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Fire Weather Warnings The Bureau of Meteorology issues Fire Weather Warnings when the Fire Danger Index (FDI) is expected to reach or exceed a value of 50 (38 in Tasmania) either today or the next day. Warnings are broadcast on radio and television. In most States and Territories, fire authorities declare a Total Fire Ban based on a range of criteria including the Forecast FDI from the Bureau.
The Black Saturday bushfires [ 7 ] were a series of bushfires that ignited or were burning across the Australian state of Victoria on and around Saturday, 7 February 2009. The fires occurred during extreme bushfire-weather conditions and resulted in Australia's highest ever loss of life from a bushfire; [ 8 ] 173 people died [ 5 ] [ 9 ] and 414 were injured as a result of the fires. As many as 400 individual fires were recorded on 7 February. Following the events of 7 February 2009 and its aftermath, that day has become widely referred to as Black Saturday. [ edit ] Overview Major bushfires in Victoria in the 2000s, showing the Black Saturday fires in red
About In the aftermath of the Victorian bushfires of 7 February 2009 – the worst in the nation's recorded history – hundreds of people shared their stories and experiences of the fires online. Residents of fire-affected communities, volunteer fire fighters, journalists, politicians, tourists and experts posted their photos, videos and opinions on blogs, websites and social media spaces. This website offers a collection of the most compelling and significant stories and places them alongside information and official records about key events. The result is a comprehensive overview of what happened on the day and in the aftermath of the fires.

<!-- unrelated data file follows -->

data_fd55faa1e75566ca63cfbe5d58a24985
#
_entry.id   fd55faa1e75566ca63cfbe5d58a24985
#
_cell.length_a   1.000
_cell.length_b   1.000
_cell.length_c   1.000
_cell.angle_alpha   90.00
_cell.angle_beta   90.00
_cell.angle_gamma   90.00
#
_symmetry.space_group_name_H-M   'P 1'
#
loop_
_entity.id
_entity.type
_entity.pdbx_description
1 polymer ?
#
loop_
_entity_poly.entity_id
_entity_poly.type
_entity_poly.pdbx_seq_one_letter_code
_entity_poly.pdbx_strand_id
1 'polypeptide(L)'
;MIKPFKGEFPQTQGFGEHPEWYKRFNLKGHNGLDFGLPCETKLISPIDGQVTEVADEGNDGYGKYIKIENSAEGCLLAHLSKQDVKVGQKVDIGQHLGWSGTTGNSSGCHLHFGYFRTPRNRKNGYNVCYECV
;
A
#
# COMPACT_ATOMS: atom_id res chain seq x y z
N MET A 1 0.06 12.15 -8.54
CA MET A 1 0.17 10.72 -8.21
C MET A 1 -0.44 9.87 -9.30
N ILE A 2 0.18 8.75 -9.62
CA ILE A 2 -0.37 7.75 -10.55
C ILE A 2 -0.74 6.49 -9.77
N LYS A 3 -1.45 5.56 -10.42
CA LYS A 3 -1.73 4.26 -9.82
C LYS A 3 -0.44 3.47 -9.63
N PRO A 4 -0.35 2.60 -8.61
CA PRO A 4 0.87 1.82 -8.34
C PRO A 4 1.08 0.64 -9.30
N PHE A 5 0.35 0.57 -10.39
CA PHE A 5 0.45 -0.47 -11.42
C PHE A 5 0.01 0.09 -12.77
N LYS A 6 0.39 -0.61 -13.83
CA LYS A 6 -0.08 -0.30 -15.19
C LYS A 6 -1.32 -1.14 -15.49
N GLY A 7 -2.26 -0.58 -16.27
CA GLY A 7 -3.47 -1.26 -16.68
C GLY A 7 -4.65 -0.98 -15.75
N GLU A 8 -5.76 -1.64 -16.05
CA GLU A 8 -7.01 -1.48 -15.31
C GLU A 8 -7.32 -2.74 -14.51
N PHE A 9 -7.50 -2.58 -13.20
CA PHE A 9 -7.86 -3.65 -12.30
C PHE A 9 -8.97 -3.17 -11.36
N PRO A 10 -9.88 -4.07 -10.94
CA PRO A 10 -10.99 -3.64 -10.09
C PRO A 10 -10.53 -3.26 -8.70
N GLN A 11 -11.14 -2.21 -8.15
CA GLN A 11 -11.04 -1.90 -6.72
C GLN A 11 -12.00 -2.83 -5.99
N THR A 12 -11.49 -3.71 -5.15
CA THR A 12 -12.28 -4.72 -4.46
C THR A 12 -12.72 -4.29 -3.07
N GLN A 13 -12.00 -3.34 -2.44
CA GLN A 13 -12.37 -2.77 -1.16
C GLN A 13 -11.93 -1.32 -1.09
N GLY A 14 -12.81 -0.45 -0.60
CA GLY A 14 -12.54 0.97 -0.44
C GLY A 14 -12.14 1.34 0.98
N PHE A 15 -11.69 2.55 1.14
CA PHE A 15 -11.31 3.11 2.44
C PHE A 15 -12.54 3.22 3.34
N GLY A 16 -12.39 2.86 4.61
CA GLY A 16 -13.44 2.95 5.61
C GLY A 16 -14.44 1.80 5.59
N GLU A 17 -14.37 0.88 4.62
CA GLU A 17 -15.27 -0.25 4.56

By:Ken Eastwood | June-4-2009 Bushfires are getting bigger, badder and bolder. We now have a choice: work with them or fight against them. Mount Buffalo, Victoria (Photo: Johannes Smit) SOMEONE, OR SOMETHING HAD woken the dragon. The stench of its smoky breath hung heavy on the morning air and, as the temperature climbed towards 40ºC, its dark mood became even fouler.
History of bushfires in Australia VIDEO: Historical timeline of bushfires in Australia. (Credit: NASA/Goddard Space Flight Center Scientific Visualization Studio) AS ANOTHER BUSHFIRE SEASON begins across Australia, it is all too easy to see fire as a dangerous force, something to be avoided at all costs.
In just seconds, a spark or even the sun's heat alone sets off an inferno. The wildfire quickly spreads, consuming the thick, dried-out vegetation and almost everything else in its path. What was once a forest becomes a virtual powder keg of untapped fuel. In a seemingly instantaneous burst, the wildfire overtakes thousands of acres of surrounding land, threatening the homes and lives of many in the vicinity. An average of 5 million acres burns every year in the United States, causing millions of dollars in damage. Once a fire begins, it can spread at a rate of up to 14.29 miles per hour (23 kph), consuming everything in its path.